If a friend is going through a hard time, some families may have the tendency to want to quickly come to their rescue and help. Maybe you have a friend that is grieving the loss of a loved one; processing an unexpected medical diagnosis for themselves or their children; dealing with mental health challenges; or just feeling overwhelmed with the tasks of daily life.
No matter what your friend, child’s friend or family member is going through, there may be specific things that they do or don’t need.
Here, CHOC’s mental health experts discuss some dos and don’ts for families to consider before offering help to a friend in need.
Don’t make a phone call, do send a text.
If a family is struggling with a loss or hardship, whether it be the loss of a loved one or a diagnosis of a new physical or mental health issue, the pressure to accept various phone calls can be exhausting. Truth is, as they are processing, they might not know what to say or their situation might be too fresh and painful to talk about.
Sending a text message is a better option than a phone call during a crisis. In your text message, try not to ask a question that needs a response from your friend. Instead of asking, “How are you holding up?” Say, “Thinking of you and hoping you’re doing OK. No need to reply.” And don’t expect to receive a prompt response in return.
Taking away the burden of having to respond can relieve some pressure for your friend. Then, when they are ready, they can text you back.
Don’t ask how you can help, do be specific.
You may be tempted to send your friend a text that says, “How can I help you?” However, this phrasing may put pressure on your friend to quickly figure out what they need, which might be overwhelming. This might be the first time they have really needed help, or they might have grown up with the mindset that they can handle everything that comes their way. If they are in distress, they might default to saying that they don’t need anything.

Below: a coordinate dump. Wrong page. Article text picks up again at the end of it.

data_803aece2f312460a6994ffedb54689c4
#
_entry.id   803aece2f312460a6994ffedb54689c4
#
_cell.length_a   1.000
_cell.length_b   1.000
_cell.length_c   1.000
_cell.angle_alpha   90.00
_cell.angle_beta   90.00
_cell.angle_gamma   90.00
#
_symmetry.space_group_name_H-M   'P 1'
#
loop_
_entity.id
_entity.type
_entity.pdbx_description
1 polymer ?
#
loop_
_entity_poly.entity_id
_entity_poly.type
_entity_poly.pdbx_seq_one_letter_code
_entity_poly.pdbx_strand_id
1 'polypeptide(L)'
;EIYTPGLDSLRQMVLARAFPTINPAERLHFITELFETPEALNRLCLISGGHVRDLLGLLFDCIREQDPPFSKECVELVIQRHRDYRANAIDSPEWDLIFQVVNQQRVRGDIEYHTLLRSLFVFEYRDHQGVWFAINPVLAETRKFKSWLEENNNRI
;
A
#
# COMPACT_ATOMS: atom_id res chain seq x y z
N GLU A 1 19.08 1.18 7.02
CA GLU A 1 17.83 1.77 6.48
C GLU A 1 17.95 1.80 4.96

Instead, reach out to your friend with a specific task in mind. Maybe you can offer to pick up groceries, take their dog for a walk, babysit their kids or drop off a meal. You might even consider sending them a gift card for meal delivery or a card that lets them know you are thinking of them.
Don’t forget to think about how much you can handle when offering help. Don’t offer help that you can’t follow through with — that will be worse for both you and your friend.
Don’t assume that you know best, do let your friend take the lead.
When trying to help someone, you may think you know what they need based on what you think you would need in a similar situation. If you are eager to help, consider taking a moment to stop and really consider what specific needs your friend may have. If you reach out with a way to help and they decline, don’t push them on it. Even if you feel upset or rejected, respecting your friend during this time is the best way to help.
Let your friend take the lead! It’s possible that they are receiving an outpouring of meals, cards and texts right after a loss or crisis. Consider waiting a couple of weeks once the wave of initial help dies down and reach out to your friend or family member again to see if their needs have changed.
Don’t expect your friend to reach out, do send happy memories.
If your friend or family member is going through a tough time, it might be hard on you and your family too. You might need to accept that they are not able to currently available to talk to or spend as much time with you as before.
Instead, send your friend happy memories with them. If they just lost someone, share stories about that person. Or if they are struggling with their mental health, share a time that you both had fun together or something about them you are grateful for. This can help cheer your friend up and stay in contact without pressure.
Don’t rationalize their pain, do empathize with them.
Something to stay away from is trying to rationalize your friend’s pain. You might find yourself saying, “It could be worse,” or “Everything will be fine.” Although well-intentioned, this kind of language can make your friend feel ashamed for expressing their pain and minimize their grief experience, and they might not want to be vulnerable with you in the future.
One thing you can do is share your friend’s burden. Just be there for them, and say, “I’m so sorry this happened.” Or, “We’ll get through this together.” As time passes, if you think your friend is ready for some encouragement, ease into talking about a brighter future. Let them know that there are resources that can help them and that they may start to feel some relief over time.
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